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The Slippery Slope of GDPR Compliance


A colleague of mine recently attended a major festival in the UK, and she was given the traditional wristband for access to various festival ‘Zones’.

 

Nothing abnormal, except for the fact that this wristband had a microchip incorporated into the band. There were no explanations, no prominent declarations of GDPR compliance, no description of the process that would be used to wipe the microchip of data after the end of the festival!

 

I am beginning to feel that we are sleepwalking into uncontrolled data proliferation again, and that few members of the public really care! Why is this? I think that it shows what many professionals have already realised: That function and benefit outweigh the worries caused by somewhat uncontrolled utilisation of our personal data. In this case, a more personalised experience.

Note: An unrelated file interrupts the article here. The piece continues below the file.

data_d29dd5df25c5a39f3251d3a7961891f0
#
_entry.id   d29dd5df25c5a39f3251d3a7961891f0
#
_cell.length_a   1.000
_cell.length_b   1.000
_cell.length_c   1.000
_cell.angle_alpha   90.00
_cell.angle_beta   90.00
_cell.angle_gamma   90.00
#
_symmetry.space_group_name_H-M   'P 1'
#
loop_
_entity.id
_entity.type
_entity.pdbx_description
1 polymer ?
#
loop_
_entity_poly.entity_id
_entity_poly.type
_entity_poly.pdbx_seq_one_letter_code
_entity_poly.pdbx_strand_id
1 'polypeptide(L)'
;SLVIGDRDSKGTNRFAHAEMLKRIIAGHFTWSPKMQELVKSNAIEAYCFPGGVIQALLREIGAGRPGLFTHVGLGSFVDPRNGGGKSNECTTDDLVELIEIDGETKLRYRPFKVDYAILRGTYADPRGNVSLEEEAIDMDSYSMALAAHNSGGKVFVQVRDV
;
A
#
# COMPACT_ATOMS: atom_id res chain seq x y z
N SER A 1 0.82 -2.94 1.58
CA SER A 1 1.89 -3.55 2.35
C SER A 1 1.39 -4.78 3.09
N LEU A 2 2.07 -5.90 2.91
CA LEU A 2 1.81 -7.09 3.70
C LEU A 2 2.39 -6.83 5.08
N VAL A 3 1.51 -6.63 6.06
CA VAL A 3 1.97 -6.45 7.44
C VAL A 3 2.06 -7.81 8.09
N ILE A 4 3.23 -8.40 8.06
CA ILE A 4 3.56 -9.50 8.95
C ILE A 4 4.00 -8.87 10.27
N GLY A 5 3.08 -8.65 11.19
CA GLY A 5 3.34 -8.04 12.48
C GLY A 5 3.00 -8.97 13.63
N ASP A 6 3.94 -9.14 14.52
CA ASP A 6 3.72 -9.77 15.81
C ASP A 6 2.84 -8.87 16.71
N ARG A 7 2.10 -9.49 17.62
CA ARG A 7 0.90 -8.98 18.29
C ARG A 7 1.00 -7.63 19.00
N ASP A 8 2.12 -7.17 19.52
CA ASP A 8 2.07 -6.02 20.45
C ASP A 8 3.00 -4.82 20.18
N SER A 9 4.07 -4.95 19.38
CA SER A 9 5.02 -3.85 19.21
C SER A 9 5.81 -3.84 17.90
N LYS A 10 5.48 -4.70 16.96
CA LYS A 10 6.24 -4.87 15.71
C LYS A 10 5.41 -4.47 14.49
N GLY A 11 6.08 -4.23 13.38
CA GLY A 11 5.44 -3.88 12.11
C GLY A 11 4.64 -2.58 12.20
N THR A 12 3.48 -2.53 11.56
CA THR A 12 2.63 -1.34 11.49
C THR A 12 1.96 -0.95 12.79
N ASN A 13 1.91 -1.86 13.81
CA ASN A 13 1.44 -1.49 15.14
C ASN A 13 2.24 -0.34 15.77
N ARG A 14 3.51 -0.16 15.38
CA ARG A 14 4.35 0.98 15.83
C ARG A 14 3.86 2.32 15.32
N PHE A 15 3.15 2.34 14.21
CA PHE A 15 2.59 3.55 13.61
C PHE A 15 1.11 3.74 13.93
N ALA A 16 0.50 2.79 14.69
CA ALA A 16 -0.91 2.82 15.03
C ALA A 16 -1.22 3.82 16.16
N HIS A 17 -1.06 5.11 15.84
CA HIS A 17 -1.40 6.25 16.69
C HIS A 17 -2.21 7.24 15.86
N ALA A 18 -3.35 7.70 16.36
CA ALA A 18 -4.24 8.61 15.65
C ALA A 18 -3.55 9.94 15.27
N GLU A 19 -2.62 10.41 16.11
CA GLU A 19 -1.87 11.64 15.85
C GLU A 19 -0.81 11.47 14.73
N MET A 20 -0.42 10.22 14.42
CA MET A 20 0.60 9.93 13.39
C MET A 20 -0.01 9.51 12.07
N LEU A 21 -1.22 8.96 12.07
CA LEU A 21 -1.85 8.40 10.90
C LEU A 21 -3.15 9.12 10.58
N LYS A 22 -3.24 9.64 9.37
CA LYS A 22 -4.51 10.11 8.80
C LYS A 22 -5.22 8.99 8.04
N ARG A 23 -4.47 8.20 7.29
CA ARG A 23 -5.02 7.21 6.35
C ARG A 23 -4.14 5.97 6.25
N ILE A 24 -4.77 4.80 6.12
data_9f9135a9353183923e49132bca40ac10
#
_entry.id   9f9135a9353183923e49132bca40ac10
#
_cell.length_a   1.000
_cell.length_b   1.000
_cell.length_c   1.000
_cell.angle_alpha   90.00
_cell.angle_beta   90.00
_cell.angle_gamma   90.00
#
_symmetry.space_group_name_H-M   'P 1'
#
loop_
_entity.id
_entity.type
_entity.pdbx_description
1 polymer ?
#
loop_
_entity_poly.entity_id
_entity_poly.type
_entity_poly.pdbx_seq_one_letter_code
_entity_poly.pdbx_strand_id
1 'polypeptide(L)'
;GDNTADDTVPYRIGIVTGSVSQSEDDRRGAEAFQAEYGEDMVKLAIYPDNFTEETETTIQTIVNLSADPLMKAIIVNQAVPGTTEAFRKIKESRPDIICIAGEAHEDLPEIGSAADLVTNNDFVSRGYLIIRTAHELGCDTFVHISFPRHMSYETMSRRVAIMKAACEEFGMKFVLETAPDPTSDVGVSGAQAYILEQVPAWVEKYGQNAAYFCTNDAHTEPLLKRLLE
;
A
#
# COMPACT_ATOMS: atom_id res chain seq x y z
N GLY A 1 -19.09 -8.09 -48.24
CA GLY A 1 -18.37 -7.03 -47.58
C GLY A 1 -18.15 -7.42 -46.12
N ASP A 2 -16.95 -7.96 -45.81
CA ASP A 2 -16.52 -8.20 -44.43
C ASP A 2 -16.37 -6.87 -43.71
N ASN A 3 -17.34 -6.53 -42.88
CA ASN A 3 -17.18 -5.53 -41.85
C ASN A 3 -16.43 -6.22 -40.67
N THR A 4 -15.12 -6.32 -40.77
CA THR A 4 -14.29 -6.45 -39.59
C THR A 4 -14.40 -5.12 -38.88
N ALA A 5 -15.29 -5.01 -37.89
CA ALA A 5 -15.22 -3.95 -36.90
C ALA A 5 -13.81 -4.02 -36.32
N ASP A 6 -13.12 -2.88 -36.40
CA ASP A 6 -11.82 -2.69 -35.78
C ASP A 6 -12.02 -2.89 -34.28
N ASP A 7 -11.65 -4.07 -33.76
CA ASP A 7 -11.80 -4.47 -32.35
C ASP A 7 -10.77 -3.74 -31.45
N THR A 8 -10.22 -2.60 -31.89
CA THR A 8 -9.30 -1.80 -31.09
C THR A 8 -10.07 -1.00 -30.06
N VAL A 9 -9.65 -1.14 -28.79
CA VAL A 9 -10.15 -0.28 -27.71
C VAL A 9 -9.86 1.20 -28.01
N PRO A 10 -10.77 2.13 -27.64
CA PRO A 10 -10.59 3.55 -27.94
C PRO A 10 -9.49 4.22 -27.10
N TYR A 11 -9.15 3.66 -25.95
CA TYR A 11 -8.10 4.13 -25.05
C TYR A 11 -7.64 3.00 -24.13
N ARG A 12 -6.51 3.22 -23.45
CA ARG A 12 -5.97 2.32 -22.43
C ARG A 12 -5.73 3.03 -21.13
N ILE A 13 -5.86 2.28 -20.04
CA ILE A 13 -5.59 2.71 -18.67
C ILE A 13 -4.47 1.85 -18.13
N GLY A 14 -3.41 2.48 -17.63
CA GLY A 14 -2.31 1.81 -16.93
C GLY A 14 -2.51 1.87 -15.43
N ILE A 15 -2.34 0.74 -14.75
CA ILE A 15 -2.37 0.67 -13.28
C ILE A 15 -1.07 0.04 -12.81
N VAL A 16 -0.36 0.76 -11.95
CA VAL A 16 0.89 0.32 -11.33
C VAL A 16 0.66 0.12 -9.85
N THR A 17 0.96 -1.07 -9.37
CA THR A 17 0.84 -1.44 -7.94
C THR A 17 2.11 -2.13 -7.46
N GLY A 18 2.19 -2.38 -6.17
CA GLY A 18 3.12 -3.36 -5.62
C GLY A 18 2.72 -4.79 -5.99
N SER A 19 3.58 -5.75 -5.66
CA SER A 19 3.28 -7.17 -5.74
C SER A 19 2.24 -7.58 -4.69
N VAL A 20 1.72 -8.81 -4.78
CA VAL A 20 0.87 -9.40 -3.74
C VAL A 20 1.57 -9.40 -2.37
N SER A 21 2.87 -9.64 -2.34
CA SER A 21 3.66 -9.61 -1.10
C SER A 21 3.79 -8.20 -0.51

I might say that this is because of GDPR rather that despite GDPR!

 

Why is this the case? I believe that the widespread compliance with GDPR has lulled citizens into a false sense of security. Of course, the average person is not technically savvy regarding the details of the Act. They just notice that companies, processes and interactions are stating everywhere that they are compliant to GDPR (“It is something to do with data protection”) and the inevitable assumption is that all companies are compliant – and therefore it has ceased to become an issue for concern! Especially if their life is made easier somehow.

 

But that assumption is incorrect. We need to keep up our guard, lest we fall on the slippery slope back to unregulated data collection and use, via public complacency.

 

So how should we maintain our guard into the future?


 

 

 

  

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